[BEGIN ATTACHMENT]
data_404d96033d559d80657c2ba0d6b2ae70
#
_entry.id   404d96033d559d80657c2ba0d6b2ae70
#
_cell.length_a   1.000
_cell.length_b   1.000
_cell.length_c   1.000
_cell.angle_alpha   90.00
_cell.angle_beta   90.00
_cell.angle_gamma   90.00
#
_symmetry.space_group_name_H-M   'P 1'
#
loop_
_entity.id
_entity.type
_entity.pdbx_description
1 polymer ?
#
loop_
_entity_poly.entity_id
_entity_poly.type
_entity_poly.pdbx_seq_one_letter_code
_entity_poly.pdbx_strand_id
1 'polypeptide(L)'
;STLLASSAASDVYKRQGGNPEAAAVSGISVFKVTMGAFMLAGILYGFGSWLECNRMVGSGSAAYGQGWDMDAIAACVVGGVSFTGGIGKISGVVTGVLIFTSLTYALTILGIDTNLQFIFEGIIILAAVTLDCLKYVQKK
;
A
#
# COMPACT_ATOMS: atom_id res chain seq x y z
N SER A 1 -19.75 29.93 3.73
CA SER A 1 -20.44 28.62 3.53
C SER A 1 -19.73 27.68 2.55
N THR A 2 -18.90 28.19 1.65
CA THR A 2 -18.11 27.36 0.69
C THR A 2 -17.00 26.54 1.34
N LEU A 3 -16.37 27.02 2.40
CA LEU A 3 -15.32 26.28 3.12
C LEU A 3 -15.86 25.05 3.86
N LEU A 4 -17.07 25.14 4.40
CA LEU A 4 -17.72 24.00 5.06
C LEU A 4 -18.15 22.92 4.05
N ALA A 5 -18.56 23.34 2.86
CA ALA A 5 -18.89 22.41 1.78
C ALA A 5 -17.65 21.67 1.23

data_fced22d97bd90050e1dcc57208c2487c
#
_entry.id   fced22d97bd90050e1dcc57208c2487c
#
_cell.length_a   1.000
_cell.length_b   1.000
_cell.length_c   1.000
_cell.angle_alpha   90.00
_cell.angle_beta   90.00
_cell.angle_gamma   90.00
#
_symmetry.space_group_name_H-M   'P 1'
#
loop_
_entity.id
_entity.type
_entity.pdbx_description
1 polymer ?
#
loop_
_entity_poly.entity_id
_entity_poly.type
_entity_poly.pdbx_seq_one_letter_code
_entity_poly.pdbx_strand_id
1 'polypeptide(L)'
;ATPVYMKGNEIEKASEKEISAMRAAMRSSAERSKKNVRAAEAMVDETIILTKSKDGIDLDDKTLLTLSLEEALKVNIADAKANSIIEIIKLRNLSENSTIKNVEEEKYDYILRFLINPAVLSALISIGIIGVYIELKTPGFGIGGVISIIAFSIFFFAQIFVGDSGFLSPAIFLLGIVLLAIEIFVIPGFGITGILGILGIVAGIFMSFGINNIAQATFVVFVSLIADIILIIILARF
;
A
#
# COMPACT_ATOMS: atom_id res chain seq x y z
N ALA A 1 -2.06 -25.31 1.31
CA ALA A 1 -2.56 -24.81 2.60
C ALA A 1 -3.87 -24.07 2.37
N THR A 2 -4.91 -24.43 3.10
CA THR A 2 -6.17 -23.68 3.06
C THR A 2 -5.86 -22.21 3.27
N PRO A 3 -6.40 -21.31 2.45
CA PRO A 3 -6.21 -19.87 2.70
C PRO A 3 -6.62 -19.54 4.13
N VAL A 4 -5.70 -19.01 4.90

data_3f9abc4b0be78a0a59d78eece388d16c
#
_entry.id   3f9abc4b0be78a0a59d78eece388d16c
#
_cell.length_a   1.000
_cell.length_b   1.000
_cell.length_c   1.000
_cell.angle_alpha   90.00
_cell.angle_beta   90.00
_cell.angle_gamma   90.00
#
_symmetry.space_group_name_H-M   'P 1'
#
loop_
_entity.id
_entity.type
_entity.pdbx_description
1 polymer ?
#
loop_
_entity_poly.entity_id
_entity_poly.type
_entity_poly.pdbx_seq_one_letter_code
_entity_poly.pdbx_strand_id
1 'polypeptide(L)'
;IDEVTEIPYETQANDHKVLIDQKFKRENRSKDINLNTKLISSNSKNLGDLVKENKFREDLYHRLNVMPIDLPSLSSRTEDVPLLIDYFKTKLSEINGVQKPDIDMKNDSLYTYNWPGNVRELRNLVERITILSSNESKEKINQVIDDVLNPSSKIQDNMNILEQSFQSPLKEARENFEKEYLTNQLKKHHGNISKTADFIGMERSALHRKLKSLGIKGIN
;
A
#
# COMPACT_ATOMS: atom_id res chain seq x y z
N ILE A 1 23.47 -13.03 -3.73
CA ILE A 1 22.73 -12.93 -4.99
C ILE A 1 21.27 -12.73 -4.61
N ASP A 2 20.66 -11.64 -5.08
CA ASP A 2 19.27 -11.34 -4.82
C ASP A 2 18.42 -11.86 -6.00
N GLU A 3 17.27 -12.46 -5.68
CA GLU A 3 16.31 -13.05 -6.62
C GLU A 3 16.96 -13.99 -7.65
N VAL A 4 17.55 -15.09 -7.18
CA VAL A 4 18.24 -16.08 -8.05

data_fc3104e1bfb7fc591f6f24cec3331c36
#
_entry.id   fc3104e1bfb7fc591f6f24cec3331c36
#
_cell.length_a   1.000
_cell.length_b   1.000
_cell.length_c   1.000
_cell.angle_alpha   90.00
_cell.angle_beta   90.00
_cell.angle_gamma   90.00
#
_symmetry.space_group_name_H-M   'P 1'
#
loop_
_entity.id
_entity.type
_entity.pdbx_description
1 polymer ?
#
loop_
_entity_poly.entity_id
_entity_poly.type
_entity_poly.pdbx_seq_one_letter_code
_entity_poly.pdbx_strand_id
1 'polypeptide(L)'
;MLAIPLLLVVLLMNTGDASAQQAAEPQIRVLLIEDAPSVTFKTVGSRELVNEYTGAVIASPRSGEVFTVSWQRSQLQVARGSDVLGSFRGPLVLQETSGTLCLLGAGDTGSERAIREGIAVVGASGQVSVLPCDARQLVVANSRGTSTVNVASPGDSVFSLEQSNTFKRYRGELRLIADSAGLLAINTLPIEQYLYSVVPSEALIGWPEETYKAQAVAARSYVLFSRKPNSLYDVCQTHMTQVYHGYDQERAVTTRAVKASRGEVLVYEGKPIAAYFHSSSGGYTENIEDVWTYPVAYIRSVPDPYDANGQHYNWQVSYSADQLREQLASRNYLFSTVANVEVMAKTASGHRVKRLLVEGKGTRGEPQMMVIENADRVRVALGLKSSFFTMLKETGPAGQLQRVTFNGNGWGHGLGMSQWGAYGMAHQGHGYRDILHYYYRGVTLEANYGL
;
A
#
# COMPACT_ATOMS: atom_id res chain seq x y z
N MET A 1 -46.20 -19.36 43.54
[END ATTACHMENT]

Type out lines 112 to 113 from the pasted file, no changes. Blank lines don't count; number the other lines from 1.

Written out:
;
A